In 28 years of practice, we have found property to be one of the most frequent reasons for our clients to go to trial, and almost every trial has involved at least a few issues of property division.
Separating spouses go to trial for many property-related reasons, including questions of who should end up with various assets accumulated during the marriage, issues of hiding property and disputes over vastly different opinions about the value of the assets. If you are a common-law spouse, there may be additional issues of determining interests in property accumulated during the relationship. Going to trial is always exciting for lawyers, and it can result in a lot of money in legal fees. It can also make clients feel like we’re on their side if we’re eager to fight for them. Unfortunately, this eagerness leads some lawyers to become too enthusiastic about it, to their clients’ detriment.
If trial is truly the best or only way for you to get justice, our office will fight for you, especially if there is an emergency situation such as depletion of assets. We will be as passionate and aggressive as you need us to be in court. However, we will make sure that you know what it will cost in terms of expenses, time, effort and all possible risks.
If you are experiencing family difficulties or have suffered from a personal injury, we’re here to help.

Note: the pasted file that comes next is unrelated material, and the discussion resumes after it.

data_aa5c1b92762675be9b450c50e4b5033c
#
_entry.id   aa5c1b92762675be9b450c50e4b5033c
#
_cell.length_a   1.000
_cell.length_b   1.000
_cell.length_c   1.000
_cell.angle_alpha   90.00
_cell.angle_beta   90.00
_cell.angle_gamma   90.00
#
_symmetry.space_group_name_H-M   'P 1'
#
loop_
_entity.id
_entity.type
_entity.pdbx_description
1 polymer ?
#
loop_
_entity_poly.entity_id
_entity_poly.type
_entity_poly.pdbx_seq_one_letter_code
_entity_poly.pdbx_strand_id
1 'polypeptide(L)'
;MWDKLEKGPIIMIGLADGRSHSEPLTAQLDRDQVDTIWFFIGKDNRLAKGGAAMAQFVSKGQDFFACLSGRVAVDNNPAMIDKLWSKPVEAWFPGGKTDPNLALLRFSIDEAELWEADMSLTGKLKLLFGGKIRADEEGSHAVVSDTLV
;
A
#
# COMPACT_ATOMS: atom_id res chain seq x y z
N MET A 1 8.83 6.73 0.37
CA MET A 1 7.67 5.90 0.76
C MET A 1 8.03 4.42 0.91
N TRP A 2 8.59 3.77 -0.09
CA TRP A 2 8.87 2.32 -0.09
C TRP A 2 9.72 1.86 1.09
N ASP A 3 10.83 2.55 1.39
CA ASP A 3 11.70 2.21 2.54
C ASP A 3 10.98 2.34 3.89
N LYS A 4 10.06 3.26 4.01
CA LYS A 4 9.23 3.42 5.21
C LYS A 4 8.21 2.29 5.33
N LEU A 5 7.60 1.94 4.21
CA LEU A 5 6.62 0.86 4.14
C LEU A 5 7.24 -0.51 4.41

Telling Your Story
When it comes to settling your property issues, we will:
- Ensure that all assets that should be considered marital property are counted and any that should be excluded (such as gifts and inheritances) are set aside
- Be thorough in our appraisal of all assets, including the marital home, business interests, RRSPs and debts
- Hire professionals such as tax experts and business valuators to determine the value of your assets
- Make sure that if there are any issues of hiding or devaluing assets, these are taken into account
- Find a way to tell your story at trial, so that the court has sympathy for your position
- Show that we are reasonable, and are willing to compromise and give to the other side, as courts generally strive for reasonableness and the side that is more extreme will have a harder time convincing the court to find in their favour